HTC One Packs a Punch into a Small Package
The HTC One is arguably the best smartphone HTC has made to date, and we might argue that it might be the best smartphone made. The only reason we won’t give the HTC One that honor is that there are a few minor, and one major, design flaw that keeps it out of the running for “best of the best.” And now, on to the review!
Nuts & Bolts
Under the hood, the HTC One has a Qualcomm Snapdragon 600, which is a quad-core 1.7GHz processor. It is more than beefy enough to handle the latest Android games, while still conserving power to keep you talking and playing for hours between charges.
The HTC One might not have the strongest battery in the smartphone market, but its 2,300-mAh lithium-polymer battery gives us talk time of up to 18 hours on a 3G network. HTC claims the phone has a standby time of up to 500 hours on 3G, but who can ignore their phone for 500 hours when it’s as useful and beautiful as the HTC One?
The HTC One’s screen is a 4.7” 1080p Full HD display that cranks in 486 pixels per inch. Compare this with the iPhone 5s, whose famed Retina display only outputs 326 ppi. HTC has truly created a marvel of a screen here, as the stunningly beautiful contrast and color reproduction are almost second to none.
While the screen is a whopping 4.7 inches of beauty, do not think this larger screen size means a huge, bulky phone. HTC has worked hard to reduce the metal and plastic surrounding the screen, so the HTC One’s screen almost stretches from edge to edge. Overall, a very nicely designed screen gives you plenty of screen real estate while still helping the phone to sit comfortably in the palm of your hand.
The HTC One features HTC’s 4MP Ultra Pixel Camera with an f2.0 aperture and 28mm lens. While the phone only has four megapixels, these are made up of Ultra Pixels. Ultra Pixels are much larger photosites than the traditional megapixels, so they can collect more light and produce better-looking photos than many of the HTC One’s rivals. The camera also features optical image stabilization and smart flash, which automatically chooses from among five levels of flash to produce the best flash photography possible. This rear camera is also capable of recording 1080p Full HD video recording with HDR Video.
HTC has also implemented a feature called HTC Zoe, which records video and a burst of 20 still images at the touch of a button. This is a very handy feature for when you want both video and still images from the same scene. One downside to this particular feature is that frequent use of it can quickly fill up the onboard storage on the phone.
The HTC One also has a 2.1 MP front camera with an 88º wide-angle lens. The photography from this camera is not as stunning as the rear-facing camera, but it is still useful for taking self-shots and doing Skype video chat.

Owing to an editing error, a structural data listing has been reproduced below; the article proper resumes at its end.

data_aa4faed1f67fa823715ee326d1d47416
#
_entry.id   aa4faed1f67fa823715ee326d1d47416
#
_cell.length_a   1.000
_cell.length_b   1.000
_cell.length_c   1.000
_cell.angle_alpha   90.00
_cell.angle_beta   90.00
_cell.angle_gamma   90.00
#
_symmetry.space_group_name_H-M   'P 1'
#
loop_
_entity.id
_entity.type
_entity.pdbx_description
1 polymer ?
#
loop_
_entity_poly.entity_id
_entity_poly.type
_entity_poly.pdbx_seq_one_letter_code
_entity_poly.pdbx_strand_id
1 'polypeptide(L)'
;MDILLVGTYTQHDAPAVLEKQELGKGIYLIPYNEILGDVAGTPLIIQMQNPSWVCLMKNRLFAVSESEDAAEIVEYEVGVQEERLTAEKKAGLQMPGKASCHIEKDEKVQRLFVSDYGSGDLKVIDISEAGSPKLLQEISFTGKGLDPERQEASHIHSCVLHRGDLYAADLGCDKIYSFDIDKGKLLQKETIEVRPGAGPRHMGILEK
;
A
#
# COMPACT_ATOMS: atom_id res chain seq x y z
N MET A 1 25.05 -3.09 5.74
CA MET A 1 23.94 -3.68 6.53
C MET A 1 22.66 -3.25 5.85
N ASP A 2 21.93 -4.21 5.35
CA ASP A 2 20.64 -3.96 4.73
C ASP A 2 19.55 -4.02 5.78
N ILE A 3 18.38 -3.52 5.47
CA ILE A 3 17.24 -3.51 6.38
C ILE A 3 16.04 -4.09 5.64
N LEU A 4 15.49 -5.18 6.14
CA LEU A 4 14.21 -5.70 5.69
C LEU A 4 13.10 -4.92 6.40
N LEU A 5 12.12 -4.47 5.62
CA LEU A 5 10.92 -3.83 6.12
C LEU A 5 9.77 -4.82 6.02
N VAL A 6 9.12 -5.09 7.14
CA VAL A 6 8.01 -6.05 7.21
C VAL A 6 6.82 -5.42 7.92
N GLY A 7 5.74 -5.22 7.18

The volume button on the HTC One is the same beautiful polished metal as the phone’s back and contrasts nicely with the rubber and plastic of the phone’s sides. Our only real complaint was that the volume button seemed to wiggle from side to side a bit more than we would have expected, detracting from the overall premium feel of the phone.
The phone’s power button lives at the top of the phone and doubles as an infrared sensor and transmitter. It is a nice idea, but we still aren’t crazy about the placement of the button. Even though the phone is small and compact, accessing the power button with one hand required us to shuffle the phone around in the palm of our hand and then crane our fingers around to press the power button.
The other problem with the placement of the buttons comes in tandem with a drawback of an aluminum body on your phone: slipperiness. We found ourselves sliding the phone around quite a bit more than we would on something with a bit more texture to it, so quite often button presses got missed simply because we pushed the phone out of the way trying to press the buttons.
The HTC One is available with either 32GB or 64GB of storage, but the only way you can get the 64GB model as of this writing is by going with AT&T. Using HTC’s Zoe feature could fill up the onboard memory quickly, and not having a way to upgrade the memory short of buying a new phone is frustrating when we’re limited to choosing between 32GB and 64GB (or not having that choice, if we don’t want to use AT&T).
We were sad to see that HTC has opted not to include a memory card slot for adding more memory. This is a common complaint about the iPhone and one that most Android phone manufacturers are quick to point out when they try explaining why their phones are so much better than the iPhone, so it gives us pause to see a manufacturer leaving that feature out.
The nicest feature of the HTC One is the HTC Sense UI with HTC BlinkFeed. HTC has thought deeply about the best way to combine all of your informational needs on the screen, and they’ve come up with a UI design that is slick, sleek and useful.
The HTC One is a beautiful phone, and HTC has obviously put a lot of thought and design planning into the phone. It holds together nicely, boasts a beautifully crisp and colorful screen, and almost all hints that this phone has Android under the hood are hidden by the gorgeous HTC Sense UI.
Unfortunately, there is a major drawback to any phone with the aluminum unibody chassis that HTC used here: it is slippery. We found ourselves coming dangerously close to throwing our beautiful phone Wii-mote style, which is quite frightening when you consider the fact that the HTC One cost is exponentially higher than a simple Wii-mote.